• 16 August 2005
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"We can be a provider of solutions to developed countries"

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"We can be a provider of solutions to developed countries"

- Dr RK Pachauri, director-general, The Energy and Resource Institute.

Dr RK Pachauri has been at the helm of affairs at TERI, since 1981, first as director and then as director-general since April 2001. A recipient of the Padma Bhushan award (2001) for his immense contributions to the field of environment, he has been guiding TERI with his visionary leadership. In an interview, Dr Pachauri shares his views about the future of the institute.

What is the positioning of TERI and how did its biotech division come into being?

TERI as a whole is a unique organization with a global vision and a local focus committed to every aspect of sustainable development. On one hand, we try to help in evolving policies at a global level but at the same time, we are also involved at the grass root level too. We work at both levels and have developed a link between the two. This is crucial because we will miss out an important part of the framework by a lack of involvement at either of the two ends. We are consciously trying to cover the entire spectrum in order to make a difference to the world.

When the institute was set up in 1974 by a few leading lights of the Tata group, the focus was on energy research and the non-polluting aspects of energy. In 1981, I joined the institute with an engineering orientation and a policy focus to facilitate the development of right kind of policies. At the same time we also developed some technologies in the area of renewable energy sector. Since there has been a strong focus on the environment and also a deep desire to develop an institute of biotechnology. So we integrated the two and the Bioresources and Biotechnology Division, was developed. Synergy between the institute's mandate and the research programs of the division was established and then the programs started delivering.

What is the mandate of TERI?

We try to look at the larger strategic issues in total and anticipate the challenges of the future. We try to interpret the kind of problems/challenges that we will face and then accordingly design the kind of technologies needed. Today we have a presence in different parts of the world and are a part of a much larger strategic picture.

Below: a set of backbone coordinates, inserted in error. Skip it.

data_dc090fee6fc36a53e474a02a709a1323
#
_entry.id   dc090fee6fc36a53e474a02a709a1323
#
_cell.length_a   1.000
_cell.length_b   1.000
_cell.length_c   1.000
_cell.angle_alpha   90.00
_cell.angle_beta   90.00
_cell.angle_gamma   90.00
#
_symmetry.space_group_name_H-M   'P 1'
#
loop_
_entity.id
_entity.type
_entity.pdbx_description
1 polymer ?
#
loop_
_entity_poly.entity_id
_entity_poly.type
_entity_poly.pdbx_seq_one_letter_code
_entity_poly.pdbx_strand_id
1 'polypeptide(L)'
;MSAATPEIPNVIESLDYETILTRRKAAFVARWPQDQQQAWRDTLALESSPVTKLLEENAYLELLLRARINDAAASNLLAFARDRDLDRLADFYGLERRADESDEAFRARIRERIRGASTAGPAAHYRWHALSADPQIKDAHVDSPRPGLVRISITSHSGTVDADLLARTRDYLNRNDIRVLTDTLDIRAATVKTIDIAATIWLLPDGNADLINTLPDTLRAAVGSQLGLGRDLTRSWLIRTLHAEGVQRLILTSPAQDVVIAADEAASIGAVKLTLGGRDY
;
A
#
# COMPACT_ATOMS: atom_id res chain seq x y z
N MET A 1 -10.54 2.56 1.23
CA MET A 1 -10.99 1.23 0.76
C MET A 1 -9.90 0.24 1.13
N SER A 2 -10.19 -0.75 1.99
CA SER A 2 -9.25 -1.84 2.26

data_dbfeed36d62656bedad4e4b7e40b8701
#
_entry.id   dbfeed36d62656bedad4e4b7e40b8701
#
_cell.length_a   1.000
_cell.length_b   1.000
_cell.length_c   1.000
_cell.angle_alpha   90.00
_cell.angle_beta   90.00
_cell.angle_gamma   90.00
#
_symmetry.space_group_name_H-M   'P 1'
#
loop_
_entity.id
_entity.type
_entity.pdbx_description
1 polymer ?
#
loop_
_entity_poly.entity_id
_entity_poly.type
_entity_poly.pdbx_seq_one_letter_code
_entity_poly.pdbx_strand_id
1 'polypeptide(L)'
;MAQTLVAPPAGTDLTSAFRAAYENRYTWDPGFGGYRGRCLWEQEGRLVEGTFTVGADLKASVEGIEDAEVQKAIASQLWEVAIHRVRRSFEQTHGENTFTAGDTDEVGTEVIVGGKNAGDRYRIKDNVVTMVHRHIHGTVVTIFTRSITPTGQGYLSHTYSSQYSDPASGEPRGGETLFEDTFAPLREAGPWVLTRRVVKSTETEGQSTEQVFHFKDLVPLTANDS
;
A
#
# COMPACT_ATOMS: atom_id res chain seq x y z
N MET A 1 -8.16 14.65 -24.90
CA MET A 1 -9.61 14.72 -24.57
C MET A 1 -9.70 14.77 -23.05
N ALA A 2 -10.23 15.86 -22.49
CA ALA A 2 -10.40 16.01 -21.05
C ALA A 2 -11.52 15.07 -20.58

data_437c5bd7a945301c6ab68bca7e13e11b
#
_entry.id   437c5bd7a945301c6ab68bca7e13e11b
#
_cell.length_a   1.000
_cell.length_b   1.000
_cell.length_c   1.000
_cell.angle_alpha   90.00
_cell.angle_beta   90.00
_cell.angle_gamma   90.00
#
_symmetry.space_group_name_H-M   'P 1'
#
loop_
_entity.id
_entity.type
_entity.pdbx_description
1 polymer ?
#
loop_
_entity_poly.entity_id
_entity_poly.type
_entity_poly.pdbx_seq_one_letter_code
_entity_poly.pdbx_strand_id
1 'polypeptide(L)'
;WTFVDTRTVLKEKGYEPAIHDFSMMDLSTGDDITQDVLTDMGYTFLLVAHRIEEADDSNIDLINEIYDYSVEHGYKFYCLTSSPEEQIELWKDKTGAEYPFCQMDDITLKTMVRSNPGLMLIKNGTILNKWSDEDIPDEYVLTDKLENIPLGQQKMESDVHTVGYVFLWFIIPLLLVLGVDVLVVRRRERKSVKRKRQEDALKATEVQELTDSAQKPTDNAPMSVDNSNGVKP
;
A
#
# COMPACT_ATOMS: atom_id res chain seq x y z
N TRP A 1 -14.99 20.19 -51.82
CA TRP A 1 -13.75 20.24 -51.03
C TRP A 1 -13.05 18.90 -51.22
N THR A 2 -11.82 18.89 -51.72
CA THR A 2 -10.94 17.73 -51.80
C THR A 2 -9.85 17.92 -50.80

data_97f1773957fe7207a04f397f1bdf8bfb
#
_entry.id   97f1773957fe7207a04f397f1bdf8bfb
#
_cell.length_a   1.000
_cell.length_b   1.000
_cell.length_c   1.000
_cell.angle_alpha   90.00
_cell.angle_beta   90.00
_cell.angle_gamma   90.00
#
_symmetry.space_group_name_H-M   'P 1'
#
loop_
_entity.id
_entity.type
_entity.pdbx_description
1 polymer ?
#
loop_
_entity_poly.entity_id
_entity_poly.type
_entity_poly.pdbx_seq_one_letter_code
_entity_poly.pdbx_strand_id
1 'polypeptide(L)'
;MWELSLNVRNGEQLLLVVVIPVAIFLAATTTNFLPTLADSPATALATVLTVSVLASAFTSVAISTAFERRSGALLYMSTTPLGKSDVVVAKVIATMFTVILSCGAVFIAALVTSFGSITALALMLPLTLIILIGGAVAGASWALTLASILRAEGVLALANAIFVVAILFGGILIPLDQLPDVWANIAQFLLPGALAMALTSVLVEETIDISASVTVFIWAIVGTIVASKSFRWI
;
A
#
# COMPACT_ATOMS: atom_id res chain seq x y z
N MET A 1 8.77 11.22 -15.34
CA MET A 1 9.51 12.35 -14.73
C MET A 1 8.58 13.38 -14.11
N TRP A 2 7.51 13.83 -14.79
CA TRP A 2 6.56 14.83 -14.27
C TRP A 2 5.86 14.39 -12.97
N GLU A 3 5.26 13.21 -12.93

What drives us is a dynamic philosophy. If I could characterize what we are doing, then everything we develop should be also to make a difference to the people. If it could bring a change in policy and if it is likely to have an impact on the ground than what we are doing is large and profound. And this is our mandate. We have always tried to have the practical or application orientation, and serve the society by providing them sizeable and lasting solutions.

How do you envisage TERI's future?

Looking at the future, infrastructure and skills are two things that we feel good about at TERI. The next few years are a period of consolidation for the institute and getting a little more global. Five years from now we would be a far more global organization and would have lot more to show which could be emulated globally. We can be a provider of solutions to the developed countries and the poor, which could bring a qualitative, if not a quantitative change in their lives.

The future research technologies could include nanotechnology as we are coming to grips with this technology and its potential. In the area of new biology research, we are looking at hydrogen production and have started a small amount of it. In the area of agribiotech, we are doing work related to biomass, whereas in plant biotech it is clean-up related work, which is beneficial for the health of human beings. I also see immense opportunities in the area of climate change and hydrocarbons.


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